The Emperor Waltz

Having done my master’s thesis in writing school on the films of Billy Wilder, I know what inspired him to make “The Emperor Waltz” in 1948.  Wilder’s admiration of Ernst Lubitsch and memories of the lost Europe of his youth give us a film that might be pretty as a wedding cake but whose icing tastes slightly bitter.

Mountains and an empire.

Bing Crosby, used to being a fish out of water in the “Road”  pictures with Bob Hope, goes it alone as a phonograph salesman interested in selling a machine to the Viennese Emperor, played in charming fashion by the mutton-chopped Richard Haydn.  Haydn tells Crosby’s character (Virgil Smith) that he finds his white mutton chops and moustache tiring, but that his subjects would not be able to adjust to a clean-shaven emperor.  Since the Smith character is sort of like The Music Man’s Professor Harold Hill, Haydn is not sure what he’s up against.  But Wilder doesn’t make it that easy; this is the Hapsburg empire, not River City.  The subjects in this kingdom already can sing and dance.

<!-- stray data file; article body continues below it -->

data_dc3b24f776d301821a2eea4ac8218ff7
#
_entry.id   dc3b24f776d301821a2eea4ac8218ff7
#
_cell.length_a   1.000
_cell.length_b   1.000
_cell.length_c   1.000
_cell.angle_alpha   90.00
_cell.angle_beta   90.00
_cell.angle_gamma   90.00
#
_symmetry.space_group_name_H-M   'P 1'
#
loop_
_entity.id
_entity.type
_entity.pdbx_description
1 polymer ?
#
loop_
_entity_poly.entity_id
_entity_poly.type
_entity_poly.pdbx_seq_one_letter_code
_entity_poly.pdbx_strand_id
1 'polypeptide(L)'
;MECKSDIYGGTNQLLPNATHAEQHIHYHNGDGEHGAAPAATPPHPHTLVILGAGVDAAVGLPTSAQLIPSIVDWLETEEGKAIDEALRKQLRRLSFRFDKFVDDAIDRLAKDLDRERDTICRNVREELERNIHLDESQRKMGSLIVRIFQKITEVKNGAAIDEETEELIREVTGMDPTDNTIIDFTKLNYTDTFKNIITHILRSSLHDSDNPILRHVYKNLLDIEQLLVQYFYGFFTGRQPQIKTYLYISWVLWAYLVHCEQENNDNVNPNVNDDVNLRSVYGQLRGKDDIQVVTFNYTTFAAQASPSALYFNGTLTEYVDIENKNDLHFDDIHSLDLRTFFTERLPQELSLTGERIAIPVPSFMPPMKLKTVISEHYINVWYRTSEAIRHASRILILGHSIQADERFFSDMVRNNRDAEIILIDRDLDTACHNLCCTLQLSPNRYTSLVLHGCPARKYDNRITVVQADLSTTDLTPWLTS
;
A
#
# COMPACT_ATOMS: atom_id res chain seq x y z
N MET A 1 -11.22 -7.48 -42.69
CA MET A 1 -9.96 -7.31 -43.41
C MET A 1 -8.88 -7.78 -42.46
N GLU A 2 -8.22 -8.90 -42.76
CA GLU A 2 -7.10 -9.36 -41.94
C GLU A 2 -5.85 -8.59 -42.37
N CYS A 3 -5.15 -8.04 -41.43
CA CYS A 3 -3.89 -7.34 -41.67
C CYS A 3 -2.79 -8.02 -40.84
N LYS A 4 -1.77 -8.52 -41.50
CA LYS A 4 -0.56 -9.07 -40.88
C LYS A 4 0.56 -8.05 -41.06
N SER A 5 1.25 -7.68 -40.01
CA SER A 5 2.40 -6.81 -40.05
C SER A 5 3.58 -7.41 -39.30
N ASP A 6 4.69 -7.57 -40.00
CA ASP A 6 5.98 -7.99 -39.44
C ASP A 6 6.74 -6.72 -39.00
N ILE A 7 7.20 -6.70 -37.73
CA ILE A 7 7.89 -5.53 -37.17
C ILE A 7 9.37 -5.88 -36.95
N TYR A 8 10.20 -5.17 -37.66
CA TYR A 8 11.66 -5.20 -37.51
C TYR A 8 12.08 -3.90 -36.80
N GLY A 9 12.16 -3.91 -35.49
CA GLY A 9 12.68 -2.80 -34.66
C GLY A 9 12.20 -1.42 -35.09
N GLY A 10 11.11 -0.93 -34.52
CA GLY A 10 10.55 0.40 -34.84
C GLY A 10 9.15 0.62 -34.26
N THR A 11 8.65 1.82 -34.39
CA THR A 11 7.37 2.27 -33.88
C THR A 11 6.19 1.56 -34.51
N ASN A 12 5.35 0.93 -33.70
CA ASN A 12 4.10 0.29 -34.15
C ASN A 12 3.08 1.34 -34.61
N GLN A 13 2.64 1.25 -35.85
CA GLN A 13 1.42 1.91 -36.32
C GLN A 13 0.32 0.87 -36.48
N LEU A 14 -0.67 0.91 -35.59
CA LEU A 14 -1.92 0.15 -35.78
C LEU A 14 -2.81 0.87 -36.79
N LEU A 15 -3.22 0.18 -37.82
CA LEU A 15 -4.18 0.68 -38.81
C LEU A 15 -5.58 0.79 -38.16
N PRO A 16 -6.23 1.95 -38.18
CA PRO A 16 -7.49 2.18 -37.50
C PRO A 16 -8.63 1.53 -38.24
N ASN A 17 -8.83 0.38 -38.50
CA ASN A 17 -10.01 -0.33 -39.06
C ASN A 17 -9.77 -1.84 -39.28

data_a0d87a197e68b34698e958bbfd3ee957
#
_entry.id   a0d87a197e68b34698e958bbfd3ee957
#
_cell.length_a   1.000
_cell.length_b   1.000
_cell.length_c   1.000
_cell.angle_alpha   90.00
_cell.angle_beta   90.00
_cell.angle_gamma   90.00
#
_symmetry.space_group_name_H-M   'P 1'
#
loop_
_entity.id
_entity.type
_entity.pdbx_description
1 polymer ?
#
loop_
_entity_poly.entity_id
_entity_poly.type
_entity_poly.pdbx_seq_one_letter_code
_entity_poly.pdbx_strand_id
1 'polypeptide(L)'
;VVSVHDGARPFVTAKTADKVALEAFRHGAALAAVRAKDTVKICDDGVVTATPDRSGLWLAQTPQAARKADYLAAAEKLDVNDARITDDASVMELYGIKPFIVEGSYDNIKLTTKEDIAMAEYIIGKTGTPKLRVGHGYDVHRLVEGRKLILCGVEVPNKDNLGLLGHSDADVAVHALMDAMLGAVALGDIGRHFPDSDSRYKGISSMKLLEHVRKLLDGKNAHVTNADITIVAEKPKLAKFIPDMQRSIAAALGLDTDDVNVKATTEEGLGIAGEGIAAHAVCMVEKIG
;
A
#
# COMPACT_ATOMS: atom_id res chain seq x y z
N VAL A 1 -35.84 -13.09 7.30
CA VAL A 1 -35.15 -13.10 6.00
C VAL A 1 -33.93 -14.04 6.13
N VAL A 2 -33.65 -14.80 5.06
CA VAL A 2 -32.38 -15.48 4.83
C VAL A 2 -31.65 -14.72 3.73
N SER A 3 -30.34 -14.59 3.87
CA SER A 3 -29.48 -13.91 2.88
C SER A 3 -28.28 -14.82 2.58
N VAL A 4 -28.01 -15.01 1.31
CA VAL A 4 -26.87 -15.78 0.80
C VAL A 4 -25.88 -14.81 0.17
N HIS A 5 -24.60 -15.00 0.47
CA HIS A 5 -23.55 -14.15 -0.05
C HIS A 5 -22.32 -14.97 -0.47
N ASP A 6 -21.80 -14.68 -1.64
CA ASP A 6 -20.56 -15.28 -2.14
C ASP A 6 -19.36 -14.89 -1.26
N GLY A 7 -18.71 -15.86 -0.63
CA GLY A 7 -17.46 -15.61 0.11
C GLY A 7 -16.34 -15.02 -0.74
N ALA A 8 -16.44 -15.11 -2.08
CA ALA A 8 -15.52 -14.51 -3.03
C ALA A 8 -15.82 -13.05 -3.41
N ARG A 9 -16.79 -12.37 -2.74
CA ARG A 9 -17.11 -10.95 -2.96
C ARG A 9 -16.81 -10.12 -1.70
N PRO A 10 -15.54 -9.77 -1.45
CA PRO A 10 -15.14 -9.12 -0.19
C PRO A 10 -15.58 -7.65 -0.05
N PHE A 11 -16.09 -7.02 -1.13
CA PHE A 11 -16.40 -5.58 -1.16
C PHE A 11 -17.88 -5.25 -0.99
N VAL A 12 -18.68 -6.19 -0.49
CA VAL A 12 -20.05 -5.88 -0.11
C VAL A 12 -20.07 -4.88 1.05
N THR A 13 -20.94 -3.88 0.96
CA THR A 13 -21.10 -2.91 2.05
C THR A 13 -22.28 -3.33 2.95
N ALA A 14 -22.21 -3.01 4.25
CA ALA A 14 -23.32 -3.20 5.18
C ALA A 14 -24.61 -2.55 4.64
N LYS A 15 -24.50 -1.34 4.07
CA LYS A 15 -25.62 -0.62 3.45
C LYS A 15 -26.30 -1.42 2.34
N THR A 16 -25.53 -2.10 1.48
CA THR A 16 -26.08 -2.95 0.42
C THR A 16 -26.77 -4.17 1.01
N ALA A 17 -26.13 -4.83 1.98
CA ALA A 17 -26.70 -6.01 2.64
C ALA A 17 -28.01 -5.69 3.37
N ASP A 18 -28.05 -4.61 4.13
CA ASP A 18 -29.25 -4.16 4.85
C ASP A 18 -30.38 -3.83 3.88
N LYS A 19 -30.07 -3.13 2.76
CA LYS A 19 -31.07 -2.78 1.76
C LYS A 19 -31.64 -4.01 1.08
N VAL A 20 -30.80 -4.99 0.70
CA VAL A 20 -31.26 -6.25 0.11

The plot involves the prized poodle of Countess Johanna, who falls for Virgil’s fox terrier, Buttons.  Johanna, played by Joan Fonteyn, convinces Virgil to let the two dogs play together.  While the dogs frolic, Virgil romances and wins Johanna.  However, in the empire, no person of royal blood would ever marry a salesman from Newark.  So Virgil must get the Emperor’s approval.

Wilder once said “I could direct a dog. Kids, I don’t know.”  Well he gets plenty of opportunity to direct dogs in this movie.  Buttons gets as much screen time as the dog in 2011’s “The Artist.”  Virgil talks to Buttons all the time, but it doesn’t really move the plot along.

Crosby sings a few songs in this one, but it’s not really a musical.  One song, “Friendly Mountains,” features a hiking and yodeling Virgil singing along with echo-ing mountains.  That song doesn’t work for me;  too cute for its own good.

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